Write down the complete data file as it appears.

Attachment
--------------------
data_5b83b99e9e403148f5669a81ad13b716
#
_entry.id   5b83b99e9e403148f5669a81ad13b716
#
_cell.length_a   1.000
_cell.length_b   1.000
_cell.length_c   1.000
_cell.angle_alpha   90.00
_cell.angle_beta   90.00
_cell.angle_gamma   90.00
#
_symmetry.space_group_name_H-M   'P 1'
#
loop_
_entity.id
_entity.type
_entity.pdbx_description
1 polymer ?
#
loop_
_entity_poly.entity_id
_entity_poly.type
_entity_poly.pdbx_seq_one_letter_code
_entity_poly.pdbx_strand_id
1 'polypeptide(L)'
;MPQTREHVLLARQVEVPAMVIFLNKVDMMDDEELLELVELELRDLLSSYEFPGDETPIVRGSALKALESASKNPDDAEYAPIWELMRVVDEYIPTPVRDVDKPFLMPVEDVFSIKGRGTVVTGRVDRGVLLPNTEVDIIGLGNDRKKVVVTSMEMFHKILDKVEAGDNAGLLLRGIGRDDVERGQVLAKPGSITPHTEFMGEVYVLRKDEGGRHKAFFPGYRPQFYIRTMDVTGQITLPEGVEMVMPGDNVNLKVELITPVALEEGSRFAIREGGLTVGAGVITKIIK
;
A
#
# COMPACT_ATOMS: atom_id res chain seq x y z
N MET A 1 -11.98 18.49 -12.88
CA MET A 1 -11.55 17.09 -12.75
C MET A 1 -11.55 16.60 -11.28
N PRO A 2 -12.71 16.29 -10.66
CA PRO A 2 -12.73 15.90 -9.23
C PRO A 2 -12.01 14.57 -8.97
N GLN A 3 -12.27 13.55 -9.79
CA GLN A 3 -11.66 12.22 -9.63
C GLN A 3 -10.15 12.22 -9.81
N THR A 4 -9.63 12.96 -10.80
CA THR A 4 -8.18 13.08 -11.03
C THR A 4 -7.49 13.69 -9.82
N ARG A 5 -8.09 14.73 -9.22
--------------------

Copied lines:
data_5b83b99e9e403148f5669a81ad13b716
#
_entry.id   5b83b99e9e403148f5669a81ad13b716
#
_cell.length_a   1.000
_cell.length_b   1.000
_cell.length_c   1.000
_cell.angle_alpha   90.00
_cell.angle_beta   90.00
_cell.angle_gamma   90.00
#
_symmetry.space_group_name_H-M   'P 1'
#
loop_
_entity.id
_entity.type
_entity.pdbx_description
1 polymer ?
#
loop_
_entity_poly.entity_id
_entity_poly.type
_entity_poly.pdbx_seq_one_letter_code
_entity_poly.pdbx_strand_id
1 'polypeptide(L)'
;MPQTREHVLLARQVEVPAMVIFLNKVDMMDDEELLELVELELRDLLSSYEFPGDETPIVRGSALKALESASKNPDDAEYAPIWELMRVVDEYIPTPVRDVDKPFLMPVEDVFSIKGRGTVVTGRVDRGVLLPNTEVDIIGLGNDRKKVVVTSMEMFHKILDKVEAGDNAGLLLRGIGRDDVERGQVLAKPGSITPHTEFMGEVYVLRKDEGGRHKAFFPGYRPQFYIRTMDVTGQITLPEGVEMVMPGDNVNLKVELITPVALEEGSRFAIREGGLTVGAGVITKIIK
;
A
#
# COMPACT_ATOMS: atom_id res chain seq x y z
N MET A 1 -11.98 18.49 -12.88
CA MET A 1 -11.55 17.09 -12.75
C MET A 1 -11.55 16.60 -11.28
N PRO A 2 -12.71 16.29 -10.66
CA PRO A 2 -12.73 15.90 -9.23
C PRO A 2 -12.01 14.57 -8.97
N GLN A 3 -12.27 13.55 -9.79
CA GLN A 3 -11.66 12.22 -9.63
C GLN A 3 -10.15 12.22 -9.81
N THR A 4 -9.63 12.96 -10.80
CA THR A 4 -8.18 13.08 -11.03
C THR A 4 -7.49 13.69 -9.82
N ARG A 5 -8.09 14.73 -9.22